Romantic Misinterpretation in Gaming

Oh my, yes.

Romantic Misinterpretation in Gaming

Postby childdoll on Fri Jun 18, 2010 9:43 am

On another thread (http://www.nyclarp.com/forum/viewtopic.php?f=15&t=510) an interesting subject about misinterpretation of OOC and IC motives came up. The subject matter was a bit off topic for the original thread, but I felt it was still something that deserves more discussion and examination.

Basically, a troupe member brought up the idea that girls wearing sexy perfume might be potentially inviting certain attention. This idea was met with opposition from other members who heartily disagreed and felt that there should be no room for misinterpretation of IC motives being OOC motives.
As this is a very sensitive and touchy subject for people, I will ask everyone who wishes to get involved in this discussion to please keep a level head and maintain civility. The reason I am even bringing this up is because I do honestly feel it is an important topic to discuss.

In live action role playing males and females of varied backgrounds, nationalities, races, religions, and sexual preferences come together to enjoy a single hobby. We take on different roles much like actors. We play a part. In many cases, we are playing with a group of our friends that we interact with on a regular basis, but other times we are interacting with people for the first time whether at a convention or getting involved in a new group. However, among friends or strangers misinterpretation can and will occur from time to time.

We can all intellectually distinguish the differences between OOC and IC, but sometimes the lines blur. Sometimes we pause and question IC actions – “Why is Cordelia’s character constantly attacking mine? Is she made at me? What did I do?” or “OMG, Xander’s character is flirting with mine? Is he trying to hit on me?”. As players in a game, I do feel it is our responsibility to keep OOC and IC separate. Again this doesn’t always happen though. Usually two types of responses in misinterpretation occur – transference and repulsion. For an example of transference, if Willow decides to play a seductress, wear a short red dress and perfume and starts hitting on you, that is not an OOC invitation that she wants to date you IRL. It merely means she is playing a part. Don’t allow the IC emotions to transfer into OOC assumptions. Likewise if Angel’s character decides to hit on Willow ICly, it’s her responsibility not to freak out and worry if he’s being a creeper and trying to use the character to get close to her OOCly. Don’t have a knee jerk reaction of being repulsed by something that occurs IC.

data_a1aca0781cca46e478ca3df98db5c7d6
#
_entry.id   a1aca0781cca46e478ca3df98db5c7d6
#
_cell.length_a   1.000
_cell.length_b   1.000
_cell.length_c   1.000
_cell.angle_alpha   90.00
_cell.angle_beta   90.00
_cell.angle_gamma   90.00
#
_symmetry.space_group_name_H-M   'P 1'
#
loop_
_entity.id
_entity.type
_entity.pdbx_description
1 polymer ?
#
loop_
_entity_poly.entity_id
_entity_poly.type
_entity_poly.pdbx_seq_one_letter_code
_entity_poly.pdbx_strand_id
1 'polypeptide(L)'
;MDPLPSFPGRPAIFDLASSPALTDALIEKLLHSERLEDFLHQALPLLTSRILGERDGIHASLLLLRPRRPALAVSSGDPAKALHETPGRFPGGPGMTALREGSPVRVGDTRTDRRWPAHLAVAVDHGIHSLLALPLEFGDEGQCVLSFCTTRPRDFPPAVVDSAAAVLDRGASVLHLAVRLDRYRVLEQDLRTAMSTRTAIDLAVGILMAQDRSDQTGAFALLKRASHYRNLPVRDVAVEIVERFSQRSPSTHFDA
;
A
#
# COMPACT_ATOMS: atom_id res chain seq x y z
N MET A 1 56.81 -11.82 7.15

Personally, I feel the best way to avoid misinterpretation of romantic intent is to be open and honest with the group. If you are playing a character who you intend to be a flirt, then it’s best you let your gaming group know. Just take a moment to explain that you intend to play the character a certain way and that nothing you do is meant to be taken OOC, but that if you do something that makes another someone feel uncomfortable, then please let you know. That right there can eliminate any potential misinterpretation. But if you feel uncomfortable with something someone else does or says ICly, you need to speak to the person directly and be honest about how you're feeling. A clear line of communication is often the key to avoiding drama.

Any further thoughts or feelings on the subject?
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Re: Romantic Misinterpretation in Gaming

Postby Stressmint on Fri Jun 18, 2010 12:22 pm

Most things in life are better handled with open and honest communication, but in reference to the idea of being actors playing a role, many actors and actresses fall for each other or get involved during movies, plays, etc due to the same situations we find ourselves in. I think it's a part of human nature when close to someone, even just "pretending" there are still emotions being traded and communicated, even if those emotions are purposefully used in a way to act out a character.

It's just something that could happen, and the best way to approach such an issue, is to bring it out and discuss it before it goes too far.
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Re: Romantic Misinterpretation in Gaming

Postby Otsp on Fri Jun 18, 2010 12:26 pm

Dalen wrote:
There is no room for misinterpretation of intent. The intent most or all players have are to convincingly portray a fictional character in a fictional setting. So if someone is dressed sexily and smells "sexy" and is trying to flirt with another pc.. it's all in the acting. I would not assume they are trying to OOC seduce you via IC means...